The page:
The team is those guys down on the field, ice or court who are, you know, actually playing the games. They like the noise you make as a group, and they love playing in front of you. If you're an adult, and you approach them in a replica game jersey with their name on it and your face is painted, you scare them.
Actually, I think you only scare them if you're the type of fan that likes to beat people into comas, which is still fortunately less than 0.0000001% of all baseball fans.
If you don't put that jersey on in the locker room with them and have your own name on your jersey, you're not one of them.
1. I had to read this sentence three times to figure out what you were trying to say.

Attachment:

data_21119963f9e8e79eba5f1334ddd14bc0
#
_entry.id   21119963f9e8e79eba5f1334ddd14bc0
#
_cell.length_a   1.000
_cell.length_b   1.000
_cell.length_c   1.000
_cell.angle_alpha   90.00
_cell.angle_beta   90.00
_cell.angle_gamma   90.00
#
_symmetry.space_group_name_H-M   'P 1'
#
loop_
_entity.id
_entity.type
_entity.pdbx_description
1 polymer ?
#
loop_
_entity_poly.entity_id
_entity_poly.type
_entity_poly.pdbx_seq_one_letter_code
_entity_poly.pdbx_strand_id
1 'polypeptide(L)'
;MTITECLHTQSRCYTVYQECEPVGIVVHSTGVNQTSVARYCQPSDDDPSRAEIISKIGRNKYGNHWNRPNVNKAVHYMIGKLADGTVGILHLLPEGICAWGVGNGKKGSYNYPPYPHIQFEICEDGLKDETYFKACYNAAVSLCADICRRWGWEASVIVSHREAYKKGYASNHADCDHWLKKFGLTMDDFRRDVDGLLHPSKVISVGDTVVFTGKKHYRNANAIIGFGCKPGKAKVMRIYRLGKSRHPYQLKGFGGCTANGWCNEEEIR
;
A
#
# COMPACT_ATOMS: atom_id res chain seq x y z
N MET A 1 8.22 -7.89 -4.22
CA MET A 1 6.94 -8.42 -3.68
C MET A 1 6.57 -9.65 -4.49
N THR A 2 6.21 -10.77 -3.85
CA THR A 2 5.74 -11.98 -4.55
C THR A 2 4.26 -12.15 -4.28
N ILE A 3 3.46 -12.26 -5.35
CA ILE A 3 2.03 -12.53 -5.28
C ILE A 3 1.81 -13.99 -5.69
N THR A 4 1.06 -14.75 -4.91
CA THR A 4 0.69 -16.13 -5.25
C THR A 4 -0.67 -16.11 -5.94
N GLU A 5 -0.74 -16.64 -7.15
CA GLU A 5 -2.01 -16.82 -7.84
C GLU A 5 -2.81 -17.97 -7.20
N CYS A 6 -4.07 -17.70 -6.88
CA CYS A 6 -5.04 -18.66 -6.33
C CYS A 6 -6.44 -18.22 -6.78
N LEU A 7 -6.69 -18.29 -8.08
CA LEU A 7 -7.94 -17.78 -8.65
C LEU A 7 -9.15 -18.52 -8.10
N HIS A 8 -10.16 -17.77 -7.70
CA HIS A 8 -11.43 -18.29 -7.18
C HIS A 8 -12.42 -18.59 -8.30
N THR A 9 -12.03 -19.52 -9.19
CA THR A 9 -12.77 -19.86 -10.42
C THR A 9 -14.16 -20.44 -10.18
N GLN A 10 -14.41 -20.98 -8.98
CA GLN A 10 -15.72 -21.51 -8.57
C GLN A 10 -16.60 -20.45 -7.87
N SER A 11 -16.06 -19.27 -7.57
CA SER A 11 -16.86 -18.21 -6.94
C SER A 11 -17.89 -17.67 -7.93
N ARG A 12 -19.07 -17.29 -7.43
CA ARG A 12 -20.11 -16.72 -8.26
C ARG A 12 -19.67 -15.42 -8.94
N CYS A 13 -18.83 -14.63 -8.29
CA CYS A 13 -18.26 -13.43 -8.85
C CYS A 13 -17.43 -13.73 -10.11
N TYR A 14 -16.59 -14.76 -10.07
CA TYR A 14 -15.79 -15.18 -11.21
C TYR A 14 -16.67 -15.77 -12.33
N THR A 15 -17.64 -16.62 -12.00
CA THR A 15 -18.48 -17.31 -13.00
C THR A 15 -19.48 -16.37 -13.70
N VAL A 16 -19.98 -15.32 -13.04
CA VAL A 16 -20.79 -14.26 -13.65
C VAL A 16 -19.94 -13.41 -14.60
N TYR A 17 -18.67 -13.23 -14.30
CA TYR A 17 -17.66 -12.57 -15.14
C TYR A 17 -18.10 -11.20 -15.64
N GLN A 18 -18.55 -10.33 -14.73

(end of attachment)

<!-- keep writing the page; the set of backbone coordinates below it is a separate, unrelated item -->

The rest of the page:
2. You've made this point repeatedly already.
3. In case my sarcasm above wasn't perfectly clear, WE GET IT. We're not on the team. That's NOT the point of wearing a jersey. Wearing a jersey to a game is about supporting your team, and sometimes getting a kick out of seeing the random fan in the throwback Shawon Dunston jersey.
Let's review: If you're sitting in the stands, you're a spectator, a fan. If you're down on he field, you're part of the team.
"Garbage in garbage can. Hmm, makes sense." (I just spent way too long looking for the picture that goes with that quote, to no avail.)
Obviously, not every fan who wears his team's jersey to a game is looking for someone from "the enemy" to beat up. But maybe somebody should do a psychological study to find out if all those game jerseys have contributed to the new mob mentality that seems to exist in the stands these days.